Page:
L.A.’s reigning queen of cannabis is a pot ‘doctor’ to the stars

Stepping into the lobby of the West Hollywood medical marijuana dispensary where Dina Browner serves up buds to movie stars, it’s hard to miss the name Snoop Lion splashed across a hydroponic grow box painted red, green and gold.

The Rastafarian rapper formerly known as Snoop Dogg didn’t have anyone to operate the custom-made indoor marijuana greenhouse that came as a gift from its manufacturer, so he asked his “doctor” to keep it filled with cannabis flowers.

The public face of Alternative Herbal Health Services, Browner — who believes she was the inspiration for the hit Showtime series “Weeds,” about a suburban housewife turned pot dealer — became an unofficial weed doctor a decade ago, when she had a physician write Snoop his first recommendation for medical cannabis. After seeing the hip-hop artist on the news for marijuana-related legal trouble, Browner, 40, decided to do her old friend a favor.

“I called him and said, ‘I’m going to bring a doctor over, and it’s going to change your life,’” she recalled. “He’s like, ‘What, you crazy? A doctor for weed?’ He kept saying ‘Dr. Dina, Dr. Dina,’ and from then on it was my nickname.”

Since 2003, when Browner became the first woman to open a medical marijuana dispensary in Southern California, she has cultivated an A-list clientele that includes actors, hip-hop moguls and politicians (including a few Republicans who publicly oppose pot legalization, she says). More than a decade later, as more states move to legalize both medical and recreational marijuana use, Browner is emerging as a spokeswoman of sorts for the cannabis plant, touting its medicinal value on “Good Day LA,” gracing the cover of Dope Magazine and lighting up “the world’s most expensivest joint” with rapper 2 Chainz in a GQ video that went viral.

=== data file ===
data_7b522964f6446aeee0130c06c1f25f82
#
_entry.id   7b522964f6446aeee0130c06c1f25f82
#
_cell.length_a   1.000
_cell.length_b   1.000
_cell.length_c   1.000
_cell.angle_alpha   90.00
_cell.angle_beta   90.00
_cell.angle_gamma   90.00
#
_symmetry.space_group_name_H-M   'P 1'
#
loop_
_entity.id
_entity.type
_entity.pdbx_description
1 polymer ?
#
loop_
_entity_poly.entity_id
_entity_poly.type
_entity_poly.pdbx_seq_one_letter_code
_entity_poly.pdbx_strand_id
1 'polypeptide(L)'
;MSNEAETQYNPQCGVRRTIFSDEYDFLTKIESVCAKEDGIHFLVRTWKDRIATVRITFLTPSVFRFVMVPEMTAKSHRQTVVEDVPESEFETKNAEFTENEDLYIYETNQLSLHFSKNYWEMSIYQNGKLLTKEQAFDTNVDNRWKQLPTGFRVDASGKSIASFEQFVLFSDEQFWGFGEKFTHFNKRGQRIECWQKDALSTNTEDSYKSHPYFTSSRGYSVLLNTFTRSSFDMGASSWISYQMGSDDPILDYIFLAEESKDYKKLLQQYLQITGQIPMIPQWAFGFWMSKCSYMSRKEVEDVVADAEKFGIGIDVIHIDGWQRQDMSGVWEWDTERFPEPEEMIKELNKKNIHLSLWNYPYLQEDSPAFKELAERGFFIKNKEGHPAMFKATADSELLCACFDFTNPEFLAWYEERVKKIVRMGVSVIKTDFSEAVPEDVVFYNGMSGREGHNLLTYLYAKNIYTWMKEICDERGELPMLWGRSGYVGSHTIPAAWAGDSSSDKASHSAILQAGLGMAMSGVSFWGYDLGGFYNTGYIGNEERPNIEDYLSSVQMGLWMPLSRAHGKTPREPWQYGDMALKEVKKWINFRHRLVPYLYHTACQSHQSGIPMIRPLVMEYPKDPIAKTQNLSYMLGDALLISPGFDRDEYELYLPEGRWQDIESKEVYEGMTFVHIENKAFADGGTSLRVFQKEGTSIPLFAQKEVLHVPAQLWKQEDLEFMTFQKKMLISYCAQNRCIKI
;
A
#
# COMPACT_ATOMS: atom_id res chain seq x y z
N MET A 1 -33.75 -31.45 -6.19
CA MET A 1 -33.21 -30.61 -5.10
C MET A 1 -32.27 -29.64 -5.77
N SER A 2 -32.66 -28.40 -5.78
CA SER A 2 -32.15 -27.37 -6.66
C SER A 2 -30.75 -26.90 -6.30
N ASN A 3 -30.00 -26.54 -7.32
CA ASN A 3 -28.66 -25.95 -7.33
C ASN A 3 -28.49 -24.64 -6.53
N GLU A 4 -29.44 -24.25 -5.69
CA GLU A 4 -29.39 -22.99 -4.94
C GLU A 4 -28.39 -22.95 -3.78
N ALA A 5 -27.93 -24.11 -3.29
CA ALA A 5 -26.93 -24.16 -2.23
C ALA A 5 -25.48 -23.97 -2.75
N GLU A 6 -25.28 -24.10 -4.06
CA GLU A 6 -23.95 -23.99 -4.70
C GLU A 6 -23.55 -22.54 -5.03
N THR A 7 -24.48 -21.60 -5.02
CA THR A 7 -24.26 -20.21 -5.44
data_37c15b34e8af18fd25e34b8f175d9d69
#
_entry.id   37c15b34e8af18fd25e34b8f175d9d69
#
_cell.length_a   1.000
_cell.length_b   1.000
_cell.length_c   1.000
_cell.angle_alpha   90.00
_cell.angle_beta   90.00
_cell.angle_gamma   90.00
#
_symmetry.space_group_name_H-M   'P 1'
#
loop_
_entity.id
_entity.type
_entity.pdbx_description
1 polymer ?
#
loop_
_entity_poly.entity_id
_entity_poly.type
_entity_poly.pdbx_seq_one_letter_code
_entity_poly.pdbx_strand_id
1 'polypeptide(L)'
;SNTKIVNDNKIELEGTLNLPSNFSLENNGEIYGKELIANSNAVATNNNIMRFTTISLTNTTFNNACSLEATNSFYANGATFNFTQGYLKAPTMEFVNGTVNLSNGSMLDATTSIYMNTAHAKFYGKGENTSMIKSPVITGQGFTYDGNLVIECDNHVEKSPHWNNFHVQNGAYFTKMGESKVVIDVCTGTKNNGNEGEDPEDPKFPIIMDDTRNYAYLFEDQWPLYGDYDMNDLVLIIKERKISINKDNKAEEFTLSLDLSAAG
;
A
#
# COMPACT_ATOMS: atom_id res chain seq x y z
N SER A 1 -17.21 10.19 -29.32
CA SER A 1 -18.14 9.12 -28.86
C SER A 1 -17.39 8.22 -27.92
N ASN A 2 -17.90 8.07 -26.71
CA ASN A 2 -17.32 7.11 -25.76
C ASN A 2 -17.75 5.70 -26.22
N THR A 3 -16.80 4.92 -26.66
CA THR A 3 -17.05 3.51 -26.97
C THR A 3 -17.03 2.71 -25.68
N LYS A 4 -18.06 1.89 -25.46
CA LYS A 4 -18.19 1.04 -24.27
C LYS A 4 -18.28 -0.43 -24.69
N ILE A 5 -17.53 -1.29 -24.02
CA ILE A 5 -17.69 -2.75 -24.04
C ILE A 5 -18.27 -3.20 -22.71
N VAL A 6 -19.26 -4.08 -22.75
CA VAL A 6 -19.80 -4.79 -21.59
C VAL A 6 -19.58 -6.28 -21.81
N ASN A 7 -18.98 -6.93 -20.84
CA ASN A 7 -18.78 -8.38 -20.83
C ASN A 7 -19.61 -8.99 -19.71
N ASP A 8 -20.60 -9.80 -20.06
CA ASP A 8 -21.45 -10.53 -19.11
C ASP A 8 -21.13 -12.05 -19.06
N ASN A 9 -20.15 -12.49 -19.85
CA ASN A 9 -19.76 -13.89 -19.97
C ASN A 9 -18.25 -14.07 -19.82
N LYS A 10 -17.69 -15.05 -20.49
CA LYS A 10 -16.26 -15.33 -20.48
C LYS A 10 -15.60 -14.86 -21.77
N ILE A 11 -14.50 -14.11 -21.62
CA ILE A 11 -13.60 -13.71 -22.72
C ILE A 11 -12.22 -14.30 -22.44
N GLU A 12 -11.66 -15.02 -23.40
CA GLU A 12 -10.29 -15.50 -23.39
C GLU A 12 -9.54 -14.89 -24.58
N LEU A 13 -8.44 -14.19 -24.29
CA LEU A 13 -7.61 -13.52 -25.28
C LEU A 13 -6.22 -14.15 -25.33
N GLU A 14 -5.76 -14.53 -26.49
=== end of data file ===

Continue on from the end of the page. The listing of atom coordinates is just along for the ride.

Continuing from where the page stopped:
Inspiration for her career as a medical marijuana consultant came from an unlikely source: United Synagogue Youth, the Conservative movement’s youth group. At her first USY convention, Browner spent the day organizing Braille books at a charity for the blind. Afterward, she said, she was struck by how good helping others made her feel.

“I was learning about tzedakah and giving back,” she said. “That’s what started me in the industry I’m in now.”

Claire Kaufmann, a Portland, Oregon-based cannabis consultant and co-founder of the Jewish pot legalization group Le’Or, described Browner as a pioneer.

“She’s blazed a new path for the industry overall, particularly for women,” Kaufmann said, “and has done it all with a clear passion for activism and a connection to her Jewish identity.”

Browner, a telegenic brunette with a camera-ready smile, grew up in a conservative Jewish family in the San Fernando Valley. Her first brush with pot came in the early 1990s, when she smoked a blunt with Snoop Dogg in a friend’s backyard.

Her friend’s stepfather happened to be the lawyer defending Snoop in his murder trial (he was acquitted in 1996), and as Browner tells it, her teenage friends warned the rapper to be careful, lest straight-laced Dina rat him out for smoking weed. Snoop called Browner over to his circle, pointed to the blunt and said, according to Browner, “You better hit this.” That way, if he went down, so would she.

When the pair reunited a decade later, Browner — who has consulted to dozens of dispensaries in California, Colorado and Oregon — was still in the closet about her profession (she’d told her boyfriend’s parents she was a “business consultant”). But a couple years ago, her cover was blown when Snoop outed her as his weed doctor in a GQ magazine story.